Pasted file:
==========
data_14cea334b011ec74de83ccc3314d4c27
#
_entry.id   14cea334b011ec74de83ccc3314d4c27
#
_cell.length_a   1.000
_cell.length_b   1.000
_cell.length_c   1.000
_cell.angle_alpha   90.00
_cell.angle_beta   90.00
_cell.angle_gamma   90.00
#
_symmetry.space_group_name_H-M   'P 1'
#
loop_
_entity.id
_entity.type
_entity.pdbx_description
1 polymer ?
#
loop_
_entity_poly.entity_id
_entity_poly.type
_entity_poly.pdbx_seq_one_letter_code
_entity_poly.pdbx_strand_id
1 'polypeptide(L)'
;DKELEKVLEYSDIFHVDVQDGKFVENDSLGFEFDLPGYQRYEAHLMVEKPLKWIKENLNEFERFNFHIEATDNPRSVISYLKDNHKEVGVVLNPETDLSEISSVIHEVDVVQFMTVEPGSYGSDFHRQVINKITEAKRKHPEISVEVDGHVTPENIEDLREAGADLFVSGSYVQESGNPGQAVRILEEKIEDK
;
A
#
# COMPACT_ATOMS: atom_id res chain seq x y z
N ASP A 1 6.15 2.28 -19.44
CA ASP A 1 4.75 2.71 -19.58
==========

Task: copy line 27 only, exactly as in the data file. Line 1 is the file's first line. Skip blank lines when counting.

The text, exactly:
;